Again, a slight angle of the front foot is good, somewhere around 45 degrees, but don't go pointing it towards the nose of your board.
You want to have your knees nice and bent, but there's something called 'the poo stance' that is all too common with new surfers. The poo stance refers to a surfer bending their knees so drastically, pointing them apart, and drooping their butt so low to the surfboard that it literally looks like a caveman taking a #2 out in the wild.
For your own sake, don't do the poo stance, and if you do, really work on making those adjustments to gain some serious style points in the lineup.
The proper surfing stance should maintain a nice bend at the knees, but you're not going for a squat. Think forty-five degrees at the knees, not ninety. With this, you also want to bend your knees inward, not out.
As you ride, you should try and remain aware of your arms. Not only does having your arms held properly look a hell of a lot better and enhance your style, but it helps with balance, as well.
With your chest remaining sideways, keep each arm hanging over a different rail of the board, and try to avoid flailing the arms around. For example, if you are regular foot surfing, your left arm should hang over the left rail, and your right arm hangs over the right rail. Don't hang them over the same rail, or this will throw you off balance due to unequal weight.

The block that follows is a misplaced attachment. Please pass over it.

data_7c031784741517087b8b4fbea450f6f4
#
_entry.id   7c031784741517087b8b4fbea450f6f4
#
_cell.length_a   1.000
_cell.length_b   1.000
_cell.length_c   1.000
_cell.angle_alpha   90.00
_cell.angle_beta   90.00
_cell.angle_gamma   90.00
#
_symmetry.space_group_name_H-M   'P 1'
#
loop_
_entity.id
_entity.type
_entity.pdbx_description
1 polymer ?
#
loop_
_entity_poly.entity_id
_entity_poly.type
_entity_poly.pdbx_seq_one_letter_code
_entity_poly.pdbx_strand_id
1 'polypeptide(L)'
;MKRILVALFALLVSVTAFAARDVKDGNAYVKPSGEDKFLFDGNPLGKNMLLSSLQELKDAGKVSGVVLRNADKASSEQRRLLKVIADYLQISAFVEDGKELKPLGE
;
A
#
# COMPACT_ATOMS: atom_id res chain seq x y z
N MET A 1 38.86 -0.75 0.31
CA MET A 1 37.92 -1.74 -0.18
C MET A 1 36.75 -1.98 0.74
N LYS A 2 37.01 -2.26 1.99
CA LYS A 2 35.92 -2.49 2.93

Your surfing stance plays a huge part in how to generate speed on a surfboard. When you place more weight on your front foot, this increases your speed. More weight on the back, and you are essentially hitting the brakes. Minute weight shifts will make a huge difference, and soon enough, you'll be using your surfing stance to help with your pumping and those first turns.
You want to enter the proper surfing stance as soon as possible after a pop-up, so as well as working on your actual stance, make sure that you have a smooth, quick, and clean pop-up that avoids bad habits like using your knees.
If your stance doesn't feel perfect on a wave, try and make those adjustments, as you want to get good at moving around a bit and adjusting your foot placement, even when riding.
Take your time with it, practice the stance on the sand, and you'll have a stylish and effective surfing stance down in no time.